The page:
Execution Takes Two Hours, Ten Tries

Christopher Newton was put to death like a dog in Ohio yesterday. The execution took two hours and ten attempts.

The execution team stuck Christopher Newton at least 10 times with needles Thursday to insert the shunts where the chemicals are injected.

He died at 11:53 a.m., nearly two hours after the scheduled start of his execution at the Southern Ohio Correctional Facility. The process typically takes about 20 minutes.

"What is clear from today's botched execution is that the state doesn't know how to execute people without torturing them to death," American Civil Liberties Union of Ohio attorney Carrie Davis said Thursday.

On the other hand, you wouldn't do a dog this way.

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    Hmm (none / 0) (#1)
    by chemoelectric on Sat May 26, 2007 at 02:35:35 AM EST
    What is it about this country that it invents such wacky methods of execution that are supposed to be more 'humane' but which actually are just wacky? The gas chamber is particularly wacky.

    None of this is good for our own mental health. Maybe we can use that to proclaim execution an unacceptable threat to public health.

    they (none / 0) (#2)
    by cpinva on Sat May 26, 2007 at 04:15:46 AM EST
    could have strangled him by hand quicker. which raises an interesting (ok, for me interesting! geez!) question: if the legal method of execution is, for whatever reason, unable to be used, and somebody just whacks the condemned upside the head with a bat, killing him/her, is that murder?

    i know, i know, you're saying to yourself, "my god, what a maroon! who let this idiot on this site?"

    and hell, ordinarily, i'd agree. however, based on this incident, and the others sure to come, i can see this happening; a frustrated member of the detail just picks up whatever's handy, and bludgeons the condemned to death, before the horrified, yet strangely satisfied, group of official witnesses.

    murder, or merely execution by alternate means?

    I think its a good question.... (none / 0) (#3)
    by kdog on Sat May 26, 2007 at 08:48:57 AM EST
    I would think once the "death papers" are duly signed by the authorities, the executioners are off the hook legally.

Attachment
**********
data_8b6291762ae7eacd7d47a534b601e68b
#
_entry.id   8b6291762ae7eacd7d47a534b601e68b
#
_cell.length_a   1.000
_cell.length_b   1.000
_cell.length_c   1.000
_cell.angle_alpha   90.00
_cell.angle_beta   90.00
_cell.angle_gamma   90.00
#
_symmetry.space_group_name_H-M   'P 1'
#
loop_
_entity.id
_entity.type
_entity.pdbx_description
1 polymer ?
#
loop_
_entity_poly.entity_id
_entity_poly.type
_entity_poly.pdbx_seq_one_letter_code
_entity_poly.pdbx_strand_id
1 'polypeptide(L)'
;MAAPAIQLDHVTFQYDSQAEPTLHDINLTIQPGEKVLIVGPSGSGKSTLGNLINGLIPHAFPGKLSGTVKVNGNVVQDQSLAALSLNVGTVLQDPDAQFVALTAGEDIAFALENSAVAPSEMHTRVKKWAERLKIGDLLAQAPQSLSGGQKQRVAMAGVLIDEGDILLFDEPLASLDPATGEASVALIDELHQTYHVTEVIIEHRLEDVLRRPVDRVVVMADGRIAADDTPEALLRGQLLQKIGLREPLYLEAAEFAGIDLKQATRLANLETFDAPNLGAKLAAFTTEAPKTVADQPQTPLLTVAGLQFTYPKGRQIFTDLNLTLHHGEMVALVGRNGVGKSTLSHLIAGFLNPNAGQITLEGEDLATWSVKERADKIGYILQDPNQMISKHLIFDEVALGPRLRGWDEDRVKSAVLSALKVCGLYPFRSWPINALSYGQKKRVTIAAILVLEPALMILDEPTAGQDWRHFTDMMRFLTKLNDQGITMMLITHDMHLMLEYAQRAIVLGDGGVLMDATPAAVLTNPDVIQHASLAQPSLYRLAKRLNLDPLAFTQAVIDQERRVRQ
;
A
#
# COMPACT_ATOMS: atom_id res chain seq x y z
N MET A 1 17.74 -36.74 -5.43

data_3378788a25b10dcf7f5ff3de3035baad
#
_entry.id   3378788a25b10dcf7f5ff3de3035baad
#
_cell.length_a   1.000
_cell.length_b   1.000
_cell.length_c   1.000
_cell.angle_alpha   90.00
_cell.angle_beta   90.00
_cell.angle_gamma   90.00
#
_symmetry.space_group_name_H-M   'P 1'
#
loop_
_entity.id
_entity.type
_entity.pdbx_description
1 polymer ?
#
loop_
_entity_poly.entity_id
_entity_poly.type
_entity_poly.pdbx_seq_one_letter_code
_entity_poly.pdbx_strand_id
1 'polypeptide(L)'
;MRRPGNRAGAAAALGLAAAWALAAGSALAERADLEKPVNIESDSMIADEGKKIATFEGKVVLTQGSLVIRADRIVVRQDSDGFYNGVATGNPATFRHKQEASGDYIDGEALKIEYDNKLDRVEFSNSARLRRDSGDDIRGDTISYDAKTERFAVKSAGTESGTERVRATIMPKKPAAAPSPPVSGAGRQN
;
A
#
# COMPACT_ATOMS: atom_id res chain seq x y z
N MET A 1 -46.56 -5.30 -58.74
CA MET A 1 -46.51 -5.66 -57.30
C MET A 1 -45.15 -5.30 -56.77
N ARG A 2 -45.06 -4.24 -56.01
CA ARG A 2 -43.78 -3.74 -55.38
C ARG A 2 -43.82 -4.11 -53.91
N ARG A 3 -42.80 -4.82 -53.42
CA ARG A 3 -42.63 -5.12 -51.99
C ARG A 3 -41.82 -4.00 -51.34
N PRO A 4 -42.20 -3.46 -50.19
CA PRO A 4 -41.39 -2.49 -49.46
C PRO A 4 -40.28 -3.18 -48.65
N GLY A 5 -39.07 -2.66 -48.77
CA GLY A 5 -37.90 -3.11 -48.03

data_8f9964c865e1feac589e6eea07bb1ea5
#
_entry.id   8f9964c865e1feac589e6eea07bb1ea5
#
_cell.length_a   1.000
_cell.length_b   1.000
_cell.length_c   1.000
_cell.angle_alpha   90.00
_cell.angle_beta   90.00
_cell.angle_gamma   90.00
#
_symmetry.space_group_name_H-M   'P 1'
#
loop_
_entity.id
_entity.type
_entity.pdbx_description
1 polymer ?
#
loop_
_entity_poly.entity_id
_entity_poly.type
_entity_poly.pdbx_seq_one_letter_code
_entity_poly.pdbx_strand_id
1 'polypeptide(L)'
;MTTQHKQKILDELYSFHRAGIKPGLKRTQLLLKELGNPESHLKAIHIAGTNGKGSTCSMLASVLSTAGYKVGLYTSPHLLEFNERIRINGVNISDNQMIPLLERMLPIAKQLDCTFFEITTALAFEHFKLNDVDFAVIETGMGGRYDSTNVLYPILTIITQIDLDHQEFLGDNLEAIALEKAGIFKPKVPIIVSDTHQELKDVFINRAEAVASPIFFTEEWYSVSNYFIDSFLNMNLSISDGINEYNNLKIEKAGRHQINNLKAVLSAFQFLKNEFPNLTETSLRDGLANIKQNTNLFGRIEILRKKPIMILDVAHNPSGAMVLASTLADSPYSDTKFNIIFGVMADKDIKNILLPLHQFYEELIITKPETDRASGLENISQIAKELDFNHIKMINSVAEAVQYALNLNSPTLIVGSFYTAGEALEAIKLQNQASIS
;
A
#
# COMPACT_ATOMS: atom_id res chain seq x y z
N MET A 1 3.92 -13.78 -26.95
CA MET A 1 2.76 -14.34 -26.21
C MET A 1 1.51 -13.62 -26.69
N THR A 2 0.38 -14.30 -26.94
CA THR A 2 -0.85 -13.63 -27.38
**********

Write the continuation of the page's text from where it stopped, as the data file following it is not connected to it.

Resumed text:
10 shots with a poison needle or a brick to the head...same result.


    Kdog & "a brick to the head" (none / 0) (#4)
    by naschkatze on Sat May 26, 2007 at 11:12:33 AM EST
    I was wondering if you were referring to the poor girl who was stoned to death in Iraq.  I read that that execution took all of 20 minutes, so maybe you have a Swiftian point.  God, and we are supposed to the civilized society.

    Do US citizens (none / 0) (#5)
    by HK on Sat May 26, 2007 at 11:30:01 AM EST
    actually like having a justice system that is laughable?

    In the linked article, it says this:

    It took so long that the staff paused to allow Newton a bathroom break.

    That event belongs in a satirical comedy sketch, not a genuine court-controlled situation.  

    As I wrote in this article last year, such ineptitude surrounding the death penalty process does not do anybody any favours.  The system as it stands causes immense pain to the loved ones of the condemned and affords no dignity to those who knew the victim; both sets of people have endured arduous appeals for many years to reach a situation which too often culminates in a little more than a deadly farce.  Whether the inmate is eventually executed or not, many people involved struggle to move on from what happens inside execution chambers.

    The death penalty should be consigned to the history books, where it belongs, so that true justice can prevail for the sake of all and the US can move towards a justice system to be proud of.

    HK, (none / 0) (#6)
    by cpinva on Sat May 26, 2007 at 04:10:19 PM EST
    apparently we do. in spite of centuries of evidence to the contrary, some still claim the death penalty acts as a deterrant. clearly, that isn't the case, or we'd only have one murder a decade or so.

    some claim it's biblical: "an eye for an eye........", except that's the old testament, and it was meant as a warning, a proscription of what not to do.

    some claim it's "justice", except life without parole would serve the purpose equally well, and it isn't going to bring the victim back to life.

    basically, it's state sanctioned revenge, but no one wants to admit that, at least not in public; wouldn't look good in 30 second campaign shot.